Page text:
Looking for info on Death Hollow

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dhertbag

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I've been interested in doing the full Death Hollow hike out of Escalante Utah, starting at the Hell's Backbone trailhead and exiting at the Escalante river. I've been doing my homework on the route and I've been seeing a lot of mixed reports on what to expect as far as difficulty and technical challenges. I've seen reports that say it's a fairly "easy" hike and others stating that "I've never been in a place where there are more ways to fall down and get hurt". I watched YouTube videos of kids in tennis shoes completing the hike that don't show any questionable obstacles and have also read reports that say there are 18' drops. Can someone please give me the honest lowdown? I'm wondering about upper Death Hollow in particular where the amount of reliable info seems to be lacking. I want to make sure that I'm not getting in over my head. I have completed hikes of the top-down Zion Narrows route, Orderville Canyon, Coyote Gulch, Buckskin Gulch and others but don't have any rappelling experience. Any and all info is appreciated. Thanks.
 

Nick

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#2
Upper Death Hollow is pretty serious and most people will want/need a wetsuit in all but the hottest conditions. Long, cold swims and some down climbs that may require handlines for some. You may also need a way to float your pack if it's not totally waterproof. @Artemus and @Bob can tell you more about that.

The lower part (BMT down) is mostly just hiking in knee deep cold water with lots of poison ivy. There are some minor obstacles that seem to come and go but nothing major.
 

Bob

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DB.....Upper Death Hollow doesn't compare to what you posted. It is hard....but in the same sense easy. There is no room for a mistake and getting hurt. Depending on the particular time going in you can have a lot of swimmiming or minimal swimming.... But you will have swimming. Yes the water is cold..... And in the shade alot. Mileage is slow.. flash flooding is very real...any rain forcast DONT go...if you're in the wrong place ....you'll die. But on the other hand it's a very beautiful and interesting hike.. there is no rappelling. Some take float tube....myself I just put air in my pad..put it in my pack, strapped the pack on and swim. Cold water doesn't bother me but others I've been with it has. Portions are very slick with moss. And lots of poison ivy....forcing you into the stream to hike. Water shoes are a must. If you're in good shape and can hike decent you'll be fine. PM me and I can fill you in more specific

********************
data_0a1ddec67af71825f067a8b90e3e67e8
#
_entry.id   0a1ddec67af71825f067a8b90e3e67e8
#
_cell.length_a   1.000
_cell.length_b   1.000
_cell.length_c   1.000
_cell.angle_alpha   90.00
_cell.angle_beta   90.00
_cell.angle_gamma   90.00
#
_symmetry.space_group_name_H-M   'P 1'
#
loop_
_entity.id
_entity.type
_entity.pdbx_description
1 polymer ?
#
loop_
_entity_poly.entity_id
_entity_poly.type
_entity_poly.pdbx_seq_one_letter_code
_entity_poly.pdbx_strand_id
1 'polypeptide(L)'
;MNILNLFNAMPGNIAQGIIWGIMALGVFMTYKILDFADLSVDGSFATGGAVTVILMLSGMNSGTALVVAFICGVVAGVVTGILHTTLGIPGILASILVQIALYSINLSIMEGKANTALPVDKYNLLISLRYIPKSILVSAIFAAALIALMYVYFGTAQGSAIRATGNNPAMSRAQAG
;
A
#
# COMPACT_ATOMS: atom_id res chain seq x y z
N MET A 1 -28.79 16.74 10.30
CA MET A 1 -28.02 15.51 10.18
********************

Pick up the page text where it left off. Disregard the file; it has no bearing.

dhertbag

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Thanks for the info guys. It’s sounds like I need to put this off for another day. I’m looking at scheduling a spring trip with a fairly large group, which would make for slow progress and more opportunity for injury. I’ll maybe plan something in the future with a select few, trusted companions. For future reference, how many days would you need to complete the full traverse, and not feel rushed?
 

Bob

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#5
Large group takes a lot longer....getting thru swimming and getting gear back on .... Doable but longer. Some side canyons are worth the visit....Maime Creek, hidden forest...
 
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I'm looking for the a lot of info on this hike as well. I'm hoping to take a group of 5-6 experienced hikers in May (weather permiting). I've also done Zion narrows, subway, buckskin, coyote gulch and others but can't seem to get a feel for this one. Is Mid-May too early? too cold? How long are these swims? (like Subway? 10-20 yards long?) Is the decent sketchy like 1 miss step and you're fallingto your death or not that bad? I'm planning on starting in Boulder just past the airstrip but haven't decided where to exit yet. Is hiking to HWY 12 bridge, the "death hollow parking lot"(just south of the death hollow/escalante river conf) or Escalante city best? Also, I've seen lots of different total distances for the hike. I'm assuming 22 miles total but seems like it might be a bit less (especially if we just exit near the confluence to the parking lot)? Can you park near the exit in Escalante or is that private land? Lastly is doing the hike in 2 days (1 night in the canyon) realistic? Lastly what is Upper vs Lower Death Hollow?